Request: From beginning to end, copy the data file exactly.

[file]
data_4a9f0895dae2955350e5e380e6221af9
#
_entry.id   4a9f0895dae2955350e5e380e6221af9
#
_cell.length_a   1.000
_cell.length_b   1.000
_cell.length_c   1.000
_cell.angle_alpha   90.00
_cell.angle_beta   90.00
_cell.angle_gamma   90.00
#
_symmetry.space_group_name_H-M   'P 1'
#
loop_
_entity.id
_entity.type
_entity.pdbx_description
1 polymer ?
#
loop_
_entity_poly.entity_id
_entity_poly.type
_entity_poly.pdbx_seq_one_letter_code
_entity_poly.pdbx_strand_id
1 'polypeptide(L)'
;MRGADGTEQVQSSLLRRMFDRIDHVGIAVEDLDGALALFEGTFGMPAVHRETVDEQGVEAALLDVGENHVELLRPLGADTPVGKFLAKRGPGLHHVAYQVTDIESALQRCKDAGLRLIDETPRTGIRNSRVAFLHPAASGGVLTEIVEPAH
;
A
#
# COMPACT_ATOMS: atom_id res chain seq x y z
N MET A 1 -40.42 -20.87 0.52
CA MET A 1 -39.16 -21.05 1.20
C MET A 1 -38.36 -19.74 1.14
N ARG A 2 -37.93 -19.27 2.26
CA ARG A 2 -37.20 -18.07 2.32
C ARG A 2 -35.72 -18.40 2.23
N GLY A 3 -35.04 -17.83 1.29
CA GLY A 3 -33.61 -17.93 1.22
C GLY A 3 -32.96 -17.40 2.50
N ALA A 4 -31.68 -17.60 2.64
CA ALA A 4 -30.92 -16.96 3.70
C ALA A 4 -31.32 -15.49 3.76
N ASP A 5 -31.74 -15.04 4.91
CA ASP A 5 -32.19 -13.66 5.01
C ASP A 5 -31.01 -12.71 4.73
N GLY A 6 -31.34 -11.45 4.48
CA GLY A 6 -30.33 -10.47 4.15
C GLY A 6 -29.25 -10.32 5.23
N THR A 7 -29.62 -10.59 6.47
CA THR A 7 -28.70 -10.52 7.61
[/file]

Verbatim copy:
data_4a9f0895dae2955350e5e380e6221af9
#
_entry.id   4a9f0895dae2955350e5e380e6221af9
#
_cell.length_a   1.000
_cell.length_b   1.000
_cell.length_c   1.000
_cell.angle_alpha   90.00
_cell.angle_beta   90.00
_cell.angle_gamma   90.00
#
_symmetry.space_group_name_H-M   'P 1'
#
loop_
_entity.id
_entity.type
_entity.pdbx_description
1 polymer ?
#
loop_
_entity_poly.entity_id
_entity_poly.type
_entity_poly.pdbx_seq_one_letter_code
_entity_poly.pdbx_strand_id
1 'polypeptide(L)'
;MRGADGTEQVQSSLLRRMFDRIDHVGIAVEDLDGALALFEGTFGMPAVHRETVDEQGVEAALLDVGENHVELLRPLGADTPVGKFLAKRGPGLHHVAYQVTDIESALQRCKDAGLRLIDETPRTGIRNSRVAFLHPAASGGVLTEIVEPAH
;
A
#
# COMPACT_ATOMS: atom_id res chain seq x y z
N MET A 1 -40.42 -20.87 0.52
CA MET A 1 -39.16 -21.05 1.20
C MET A 1 -38.36 -19.74 1.14
N ARG A 2 -37.93 -19.27 2.26
CA ARG A 2 -37.20 -18.07 2.32
C ARG A 2 -35.72 -18.40 2.23
N GLY A 3 -35.04 -17.83 1.29
CA GLY A 3 -33.61 -17.93 1.22
C GLY A 3 -32.96 -17.40 2.50
N ALA A 4 -31.68 -17.60 2.64
CA ALA A 4 -30.92 -16.96 3.70
C ALA A 4 -31.32 -15.49 3.76
N ASP A 5 -31.74 -15.04 4.91
CA ASP A 5 -32.19 -13.66 5.01
C ASP A 5 -31.01 -12.71 4.73
N GLY A 6 -31.34 -11.45 4.48
CA GLY A 6 -30.33 -10.47 4.15
C GLY A 6 -29.25 -10.32 5.23
N THR A 7 -29.62 -10.59 6.47
CA THR A 7 -28.70 -10.52 7.61